I did not make the finals in the Palm Street Film’s contest. I was not surprised and I’m not especially upset about it, they had a very specific purpose in hosting the contest so I knew it was going to be even more subjective than usual and it’s one I entered on a whim rather than by strategy.
And there’s the whole “rejection is a part of writing” thing. I’m much more interested in the Charlottesville contest. And now that CWA has extended their deadline I’m wondering if I should give it a go. They offer coverage like BlueCat which is good, but it’s a very pricey entry. And then there’s Austin. Next year for Austin.
Today I’d like to take another look at jargon. I’ve been reading Daphne’s book about writing and in it she cautions against using jargon in your writing. “It’s not clear in many cases. You are being presumptuous about your readers.” That’s not bad advice. But jargon exists for a reason and if you are communicating with a peer group instead of writing an article for a mass market publication, it’s very efficient use of your writing space and audience attention span.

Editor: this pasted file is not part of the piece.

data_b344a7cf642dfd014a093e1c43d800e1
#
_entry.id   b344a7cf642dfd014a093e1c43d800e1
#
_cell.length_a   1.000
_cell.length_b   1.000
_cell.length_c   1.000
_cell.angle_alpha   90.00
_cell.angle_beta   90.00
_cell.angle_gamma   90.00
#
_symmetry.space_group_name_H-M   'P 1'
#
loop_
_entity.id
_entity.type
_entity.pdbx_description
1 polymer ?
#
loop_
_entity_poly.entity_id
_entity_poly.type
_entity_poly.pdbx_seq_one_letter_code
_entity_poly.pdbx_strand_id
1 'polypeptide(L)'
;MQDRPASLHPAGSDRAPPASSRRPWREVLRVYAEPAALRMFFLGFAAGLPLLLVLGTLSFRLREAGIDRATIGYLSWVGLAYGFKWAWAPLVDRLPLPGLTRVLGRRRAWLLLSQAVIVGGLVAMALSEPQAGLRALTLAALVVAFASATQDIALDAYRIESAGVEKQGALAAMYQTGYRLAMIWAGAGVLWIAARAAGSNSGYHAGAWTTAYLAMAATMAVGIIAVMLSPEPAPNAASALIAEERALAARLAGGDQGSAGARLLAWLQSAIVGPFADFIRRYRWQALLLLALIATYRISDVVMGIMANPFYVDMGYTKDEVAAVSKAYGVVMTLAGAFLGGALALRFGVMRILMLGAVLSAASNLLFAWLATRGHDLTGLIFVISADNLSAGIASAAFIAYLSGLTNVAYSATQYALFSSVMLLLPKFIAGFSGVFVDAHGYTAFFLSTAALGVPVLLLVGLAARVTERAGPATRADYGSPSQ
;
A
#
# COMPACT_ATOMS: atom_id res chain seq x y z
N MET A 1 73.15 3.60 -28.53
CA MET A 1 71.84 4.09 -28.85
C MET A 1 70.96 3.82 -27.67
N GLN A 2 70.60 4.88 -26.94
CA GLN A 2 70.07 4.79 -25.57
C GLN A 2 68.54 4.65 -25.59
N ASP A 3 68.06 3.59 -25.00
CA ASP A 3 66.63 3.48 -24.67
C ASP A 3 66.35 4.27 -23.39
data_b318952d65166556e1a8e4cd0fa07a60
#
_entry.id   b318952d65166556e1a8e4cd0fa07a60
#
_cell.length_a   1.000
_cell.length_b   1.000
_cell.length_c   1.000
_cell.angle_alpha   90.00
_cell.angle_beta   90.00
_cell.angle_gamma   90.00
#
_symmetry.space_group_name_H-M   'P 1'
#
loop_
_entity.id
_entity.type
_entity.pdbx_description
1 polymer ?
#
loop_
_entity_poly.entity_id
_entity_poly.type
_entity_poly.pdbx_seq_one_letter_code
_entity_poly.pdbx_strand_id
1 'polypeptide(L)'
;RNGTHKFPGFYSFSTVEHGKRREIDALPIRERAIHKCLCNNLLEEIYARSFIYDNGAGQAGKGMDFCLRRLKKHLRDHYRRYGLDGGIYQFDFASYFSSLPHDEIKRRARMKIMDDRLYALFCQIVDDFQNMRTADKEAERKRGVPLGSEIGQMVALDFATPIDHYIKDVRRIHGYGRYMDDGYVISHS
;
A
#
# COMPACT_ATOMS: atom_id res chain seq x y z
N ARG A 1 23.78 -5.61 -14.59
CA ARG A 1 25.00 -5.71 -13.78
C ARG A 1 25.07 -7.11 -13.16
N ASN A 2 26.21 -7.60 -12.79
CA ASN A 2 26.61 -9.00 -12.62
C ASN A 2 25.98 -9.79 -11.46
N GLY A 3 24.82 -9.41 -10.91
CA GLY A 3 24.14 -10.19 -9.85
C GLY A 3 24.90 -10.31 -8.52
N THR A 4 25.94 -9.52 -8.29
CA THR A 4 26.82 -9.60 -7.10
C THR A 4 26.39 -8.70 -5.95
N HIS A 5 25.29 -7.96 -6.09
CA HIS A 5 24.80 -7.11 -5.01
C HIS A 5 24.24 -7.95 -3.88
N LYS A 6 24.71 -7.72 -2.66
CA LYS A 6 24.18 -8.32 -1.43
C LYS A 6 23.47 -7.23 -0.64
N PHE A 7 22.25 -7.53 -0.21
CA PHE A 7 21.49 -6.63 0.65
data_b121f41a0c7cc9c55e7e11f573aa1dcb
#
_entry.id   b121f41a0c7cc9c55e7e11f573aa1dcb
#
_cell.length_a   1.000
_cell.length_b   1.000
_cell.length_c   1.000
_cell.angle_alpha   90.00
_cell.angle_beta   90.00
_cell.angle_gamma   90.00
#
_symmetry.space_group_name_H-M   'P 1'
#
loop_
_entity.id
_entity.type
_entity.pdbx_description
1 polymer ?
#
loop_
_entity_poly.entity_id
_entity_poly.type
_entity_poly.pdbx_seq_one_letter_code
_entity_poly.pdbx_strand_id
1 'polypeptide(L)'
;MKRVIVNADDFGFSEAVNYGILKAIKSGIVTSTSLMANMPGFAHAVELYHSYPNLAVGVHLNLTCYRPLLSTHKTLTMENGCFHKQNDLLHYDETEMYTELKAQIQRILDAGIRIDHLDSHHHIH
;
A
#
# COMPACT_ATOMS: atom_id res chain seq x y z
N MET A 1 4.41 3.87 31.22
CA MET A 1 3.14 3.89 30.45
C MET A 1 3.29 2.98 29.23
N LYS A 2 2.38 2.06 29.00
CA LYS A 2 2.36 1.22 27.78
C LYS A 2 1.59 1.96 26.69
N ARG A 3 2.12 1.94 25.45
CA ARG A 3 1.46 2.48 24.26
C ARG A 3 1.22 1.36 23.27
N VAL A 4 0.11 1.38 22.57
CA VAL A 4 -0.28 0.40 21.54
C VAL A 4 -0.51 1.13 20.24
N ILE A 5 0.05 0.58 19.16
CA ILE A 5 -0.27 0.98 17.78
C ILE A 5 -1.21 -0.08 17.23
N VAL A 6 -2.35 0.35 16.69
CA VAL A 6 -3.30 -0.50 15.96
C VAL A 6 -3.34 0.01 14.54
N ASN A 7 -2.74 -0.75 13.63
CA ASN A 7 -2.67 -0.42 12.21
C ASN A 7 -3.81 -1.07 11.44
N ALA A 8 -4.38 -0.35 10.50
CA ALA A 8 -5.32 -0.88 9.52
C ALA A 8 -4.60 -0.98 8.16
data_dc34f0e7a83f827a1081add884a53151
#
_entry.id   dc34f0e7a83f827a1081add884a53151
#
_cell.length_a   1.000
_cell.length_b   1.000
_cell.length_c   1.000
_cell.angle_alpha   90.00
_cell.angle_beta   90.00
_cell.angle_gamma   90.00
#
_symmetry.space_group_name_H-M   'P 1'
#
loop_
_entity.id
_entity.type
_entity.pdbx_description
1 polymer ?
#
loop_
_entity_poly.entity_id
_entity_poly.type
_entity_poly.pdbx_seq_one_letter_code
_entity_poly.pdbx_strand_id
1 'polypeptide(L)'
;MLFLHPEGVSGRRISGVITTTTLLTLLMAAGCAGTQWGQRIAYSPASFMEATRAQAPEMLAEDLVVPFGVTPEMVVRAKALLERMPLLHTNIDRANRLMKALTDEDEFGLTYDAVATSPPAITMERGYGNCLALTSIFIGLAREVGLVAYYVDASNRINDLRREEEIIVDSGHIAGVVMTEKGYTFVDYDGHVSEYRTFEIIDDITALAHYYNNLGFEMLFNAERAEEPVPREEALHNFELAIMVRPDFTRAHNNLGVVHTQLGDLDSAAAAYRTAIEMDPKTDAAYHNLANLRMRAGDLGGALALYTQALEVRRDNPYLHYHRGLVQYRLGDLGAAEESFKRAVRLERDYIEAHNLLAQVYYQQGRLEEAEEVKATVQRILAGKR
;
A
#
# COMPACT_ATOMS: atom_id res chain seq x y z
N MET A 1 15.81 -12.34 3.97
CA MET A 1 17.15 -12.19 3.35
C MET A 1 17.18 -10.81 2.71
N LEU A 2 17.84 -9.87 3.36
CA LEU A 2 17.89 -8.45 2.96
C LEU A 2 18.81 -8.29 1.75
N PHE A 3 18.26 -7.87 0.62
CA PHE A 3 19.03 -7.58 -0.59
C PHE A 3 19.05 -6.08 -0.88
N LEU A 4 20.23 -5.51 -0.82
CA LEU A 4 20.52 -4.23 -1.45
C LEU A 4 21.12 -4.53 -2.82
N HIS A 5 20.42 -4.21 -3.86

To wit, yesterday I was part of a discussion that centered on needing “a fifth man” but not “wanting to add a character.” Early in someone suggested using a “red shirt” which was brilliant. We all knew exactly what was being talked about and it met the requirements. Jargon.
What is a red shirt? Why he’s the member of the boarding party that doesn’t get beamed back to the ship. Because he’s vaporized/transformed/eaten by a giant spider-fly-amoeba-plant/fallen in love with an alien. From Star Trek.